TREASURIES-US bond prices slide on upbeat private-sector jobs data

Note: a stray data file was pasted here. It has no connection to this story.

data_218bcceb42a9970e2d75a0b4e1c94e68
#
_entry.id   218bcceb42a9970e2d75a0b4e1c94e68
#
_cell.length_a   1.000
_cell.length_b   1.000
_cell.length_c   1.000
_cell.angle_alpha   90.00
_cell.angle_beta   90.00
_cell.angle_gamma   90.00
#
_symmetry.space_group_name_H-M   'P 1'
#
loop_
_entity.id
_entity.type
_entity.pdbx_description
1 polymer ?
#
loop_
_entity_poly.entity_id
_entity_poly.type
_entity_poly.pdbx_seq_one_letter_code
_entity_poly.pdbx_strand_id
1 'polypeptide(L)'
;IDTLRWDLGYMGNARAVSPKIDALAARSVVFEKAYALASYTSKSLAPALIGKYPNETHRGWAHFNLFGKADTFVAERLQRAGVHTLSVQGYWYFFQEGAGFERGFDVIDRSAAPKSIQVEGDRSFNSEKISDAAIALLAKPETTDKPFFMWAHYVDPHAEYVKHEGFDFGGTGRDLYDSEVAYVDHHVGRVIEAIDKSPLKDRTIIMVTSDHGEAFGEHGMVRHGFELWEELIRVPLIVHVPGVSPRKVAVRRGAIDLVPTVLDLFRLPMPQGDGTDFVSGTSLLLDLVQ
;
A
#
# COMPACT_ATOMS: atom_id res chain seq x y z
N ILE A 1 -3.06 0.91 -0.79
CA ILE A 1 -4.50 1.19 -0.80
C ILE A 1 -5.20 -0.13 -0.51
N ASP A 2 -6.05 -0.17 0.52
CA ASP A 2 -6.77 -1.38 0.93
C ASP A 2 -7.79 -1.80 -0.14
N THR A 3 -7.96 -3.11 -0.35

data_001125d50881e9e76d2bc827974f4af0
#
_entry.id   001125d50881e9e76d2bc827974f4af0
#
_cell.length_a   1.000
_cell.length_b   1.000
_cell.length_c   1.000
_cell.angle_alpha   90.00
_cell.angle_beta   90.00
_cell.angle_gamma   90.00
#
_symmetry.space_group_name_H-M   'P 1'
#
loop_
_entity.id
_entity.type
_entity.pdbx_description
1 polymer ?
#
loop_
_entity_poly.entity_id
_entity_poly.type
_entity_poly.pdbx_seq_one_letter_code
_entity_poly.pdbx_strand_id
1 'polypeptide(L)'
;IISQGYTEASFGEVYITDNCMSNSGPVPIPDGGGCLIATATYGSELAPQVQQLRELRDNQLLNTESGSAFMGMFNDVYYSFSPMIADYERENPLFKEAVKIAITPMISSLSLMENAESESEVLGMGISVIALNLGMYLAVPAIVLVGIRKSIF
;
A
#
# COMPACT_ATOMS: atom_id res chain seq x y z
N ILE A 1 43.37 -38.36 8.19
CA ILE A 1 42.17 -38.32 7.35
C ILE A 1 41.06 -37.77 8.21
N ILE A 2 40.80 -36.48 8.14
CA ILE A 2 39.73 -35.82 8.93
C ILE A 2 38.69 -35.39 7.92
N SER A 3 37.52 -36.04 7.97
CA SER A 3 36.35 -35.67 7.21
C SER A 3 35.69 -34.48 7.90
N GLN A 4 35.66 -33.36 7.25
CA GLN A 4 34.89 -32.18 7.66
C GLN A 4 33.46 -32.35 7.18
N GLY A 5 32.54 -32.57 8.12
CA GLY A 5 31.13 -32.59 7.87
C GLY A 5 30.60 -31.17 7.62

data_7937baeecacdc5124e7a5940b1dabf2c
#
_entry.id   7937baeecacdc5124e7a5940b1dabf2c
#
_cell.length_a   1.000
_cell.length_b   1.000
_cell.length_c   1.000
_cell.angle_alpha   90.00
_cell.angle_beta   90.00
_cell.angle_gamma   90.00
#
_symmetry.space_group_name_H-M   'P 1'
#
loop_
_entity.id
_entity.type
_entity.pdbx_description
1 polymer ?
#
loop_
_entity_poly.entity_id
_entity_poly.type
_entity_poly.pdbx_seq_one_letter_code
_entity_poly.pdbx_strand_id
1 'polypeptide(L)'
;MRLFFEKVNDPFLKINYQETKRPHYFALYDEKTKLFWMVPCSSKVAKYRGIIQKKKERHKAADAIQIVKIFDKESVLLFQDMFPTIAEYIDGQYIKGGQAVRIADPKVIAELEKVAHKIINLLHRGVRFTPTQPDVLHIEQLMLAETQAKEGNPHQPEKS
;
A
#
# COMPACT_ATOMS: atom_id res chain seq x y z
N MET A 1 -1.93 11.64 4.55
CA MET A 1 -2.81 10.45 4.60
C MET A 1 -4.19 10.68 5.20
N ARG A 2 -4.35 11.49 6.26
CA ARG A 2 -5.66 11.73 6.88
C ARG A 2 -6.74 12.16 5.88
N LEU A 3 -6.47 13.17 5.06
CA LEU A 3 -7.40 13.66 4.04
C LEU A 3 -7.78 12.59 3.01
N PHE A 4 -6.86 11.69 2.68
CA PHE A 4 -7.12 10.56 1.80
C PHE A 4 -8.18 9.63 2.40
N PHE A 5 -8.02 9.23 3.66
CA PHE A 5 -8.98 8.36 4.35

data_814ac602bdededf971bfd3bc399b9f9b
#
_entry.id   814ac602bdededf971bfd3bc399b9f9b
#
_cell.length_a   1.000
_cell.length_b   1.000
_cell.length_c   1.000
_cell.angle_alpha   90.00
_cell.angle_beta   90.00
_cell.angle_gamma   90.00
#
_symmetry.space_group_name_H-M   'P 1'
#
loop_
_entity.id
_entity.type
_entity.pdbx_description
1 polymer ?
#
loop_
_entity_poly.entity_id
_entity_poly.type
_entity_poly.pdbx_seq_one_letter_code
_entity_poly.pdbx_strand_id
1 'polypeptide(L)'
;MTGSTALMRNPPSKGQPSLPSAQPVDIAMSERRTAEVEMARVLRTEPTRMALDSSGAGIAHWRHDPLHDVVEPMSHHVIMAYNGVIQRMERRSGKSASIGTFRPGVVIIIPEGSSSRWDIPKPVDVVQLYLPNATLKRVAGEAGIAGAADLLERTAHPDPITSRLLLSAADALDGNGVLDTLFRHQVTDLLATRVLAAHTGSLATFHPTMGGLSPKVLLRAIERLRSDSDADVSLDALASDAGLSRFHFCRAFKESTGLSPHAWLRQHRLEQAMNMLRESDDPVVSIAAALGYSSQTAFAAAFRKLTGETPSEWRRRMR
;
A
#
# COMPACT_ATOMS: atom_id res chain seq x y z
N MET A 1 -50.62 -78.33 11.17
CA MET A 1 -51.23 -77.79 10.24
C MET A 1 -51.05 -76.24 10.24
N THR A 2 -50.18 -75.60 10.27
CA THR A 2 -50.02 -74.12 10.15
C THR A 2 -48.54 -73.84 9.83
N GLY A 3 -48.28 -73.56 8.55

* Upbeat ADP jobs data support view on Fed tapering * U.S. 10-year yield rises to highest since mid-Sept * ISM services, new home sales, Fed's Beige Book on tap * Fed to buy up $3.50 billion in medium-term debt By Richard Leong NEW YORK, Dec 4 (Reuters) - U.S. Treasuries prices fell on Wednesday after a report showed private-sector hiring grew at its fastest monthly pace in a year, supporting the view the Federal Reserve would pare its bond purchases sooner than some traders have thought. The price decline pushed benchmark yields to their highest level since mid-September. Short- and medium-dated yields climbed to their highest levels in about three weeks. "The market is pricing in a slightly higher probability of a tapering in December or January," said Mike Cullinane, head of Treasuries trading at D.A. Davidson in St. Petersburg, Florida. Payroll processor ADP said on Wednesday U.S. companies added 215,000 jobs in November, compared with an upwardly revised 184,000 increase in October. Analysts polled by Reuters had expected a November gain of 173,000. Some analysts use the ADP data to adjust their forecasts on the government's payroll reading. Economists polled by Reuters forecast U.S. employers likely added 180,000 workers in November following a 204,000 increase in October. The U.S. Labor Department will release its November payroll report at 8:30 a.m. (1530 GMT) on Friday. Another report that supports the view the Fed would pare its stimulus program by early 2014 was a contraction in the U.S. trade gap in October stemming from record exports. On the open market, benchmark 10-year notes last traded 20/32 lower in price to yield 2.848 percent, up 7.5 basis points from late Tuesday. The 10-year yield touched 2.852 percent, the highest level since mid-September. Thirty-year bonds shed more than 1 point in price to yield 3.899 percent, up 6 basis points from Tuesday, while the two-year notes slipped 1/32 in price to yield 0.301 percent, up 1.6 basis points from Tuesday's close. The yield gap between two-year and 10-year Treasuries, which is a proxy on investors' view on U.S. growth, grew to 2.55 percent, its widest level since July 2011, according to Reuters data. Another month of solid job gain would support the view the Fed will trim its third round of quantitative easing program, known as QE3, which began a year ago and has involved $85 billion monthly purchases of Treasuries and mortgage-backed securities. On Wednesday, the U.S. central bank planned to buy $2.75 billion to $3.50 billion in Treasuries due in 2021 to 2023, which will be its latest QE3 purchase. The Fed is now seen by most analysts as likely to begin reducing purchases at its March meeting, but some think that could be brought forward to January, or even later this month, if employment data comes in strong. Other possible market-moving data include October new home sales data and November services sector activity from the Institute for Supply Management. While the spike in mortgage rates this summer has slowed the housing sector, domestic services industries, as well as manufacturers, have remained resilient despite sluggish job growth and consumer spending.
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